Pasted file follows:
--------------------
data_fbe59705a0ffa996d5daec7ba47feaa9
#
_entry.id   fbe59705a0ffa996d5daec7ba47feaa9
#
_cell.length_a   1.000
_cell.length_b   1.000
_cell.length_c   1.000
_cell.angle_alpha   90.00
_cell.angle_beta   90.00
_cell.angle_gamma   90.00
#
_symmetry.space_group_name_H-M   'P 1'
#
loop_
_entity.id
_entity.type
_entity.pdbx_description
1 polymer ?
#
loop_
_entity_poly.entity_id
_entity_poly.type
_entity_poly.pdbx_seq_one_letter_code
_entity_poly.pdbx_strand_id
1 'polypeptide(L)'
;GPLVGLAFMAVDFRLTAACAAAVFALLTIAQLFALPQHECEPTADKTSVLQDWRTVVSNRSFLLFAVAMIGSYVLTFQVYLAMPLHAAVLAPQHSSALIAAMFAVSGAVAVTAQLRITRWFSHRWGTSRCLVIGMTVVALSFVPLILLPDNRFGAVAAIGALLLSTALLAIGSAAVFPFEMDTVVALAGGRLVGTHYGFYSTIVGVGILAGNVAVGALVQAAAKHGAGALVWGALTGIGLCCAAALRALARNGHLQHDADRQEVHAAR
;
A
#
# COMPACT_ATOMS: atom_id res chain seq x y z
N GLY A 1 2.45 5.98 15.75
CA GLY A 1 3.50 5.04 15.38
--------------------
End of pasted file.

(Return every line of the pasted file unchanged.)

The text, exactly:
data_fbe59705a0ffa996d5daec7ba47feaa9
#
_entry.id   fbe59705a0ffa996d5daec7ba47feaa9
#
_cell.length_a   1.000
_cell.length_b   1.000
_cell.length_c   1.000
_cell.angle_alpha   90.00
_cell.angle_beta   90.00
_cell.angle_gamma   90.00
#
_symmetry.space_group_name_H-M   'P 1'
#
loop_
_entity.id
_entity.type
_entity.pdbx_description
1 polymer ?
#
loop_
_entity_poly.entity_id
_entity_poly.type
_entity_poly.pdbx_seq_one_letter_code
_entity_poly.pdbx_strand_id
1 'polypeptide(L)'
;GPLVGLAFMAVDFRLTAACAAAVFALLTIAQLFALPQHECEPTADKTSVLQDWRTVVSNRSFLLFAVAMIGSYVLTFQVYLAMPLHAAVLAPQHSSALIAAMFAVSGAVAVTAQLRITRWFSHRWGTSRCLVIGMTVVALSFVPLILLPDNRFGAVAAIGALLLSTALLAIGSAAVFPFEMDTVVALAGGRLVGTHYGFYSTIVGVGILAGNVAVGALVQAAAKHGAGALVWGALTGIGLCCAAALRALARNGHLQHDADRQEVHAAR
;
A
#
# COMPACT_ATOMS: atom_id res chain seq x y z
N GLY A 1 2.45 5.98 15.75
CA GLY A 1 3.50 5.04 15.38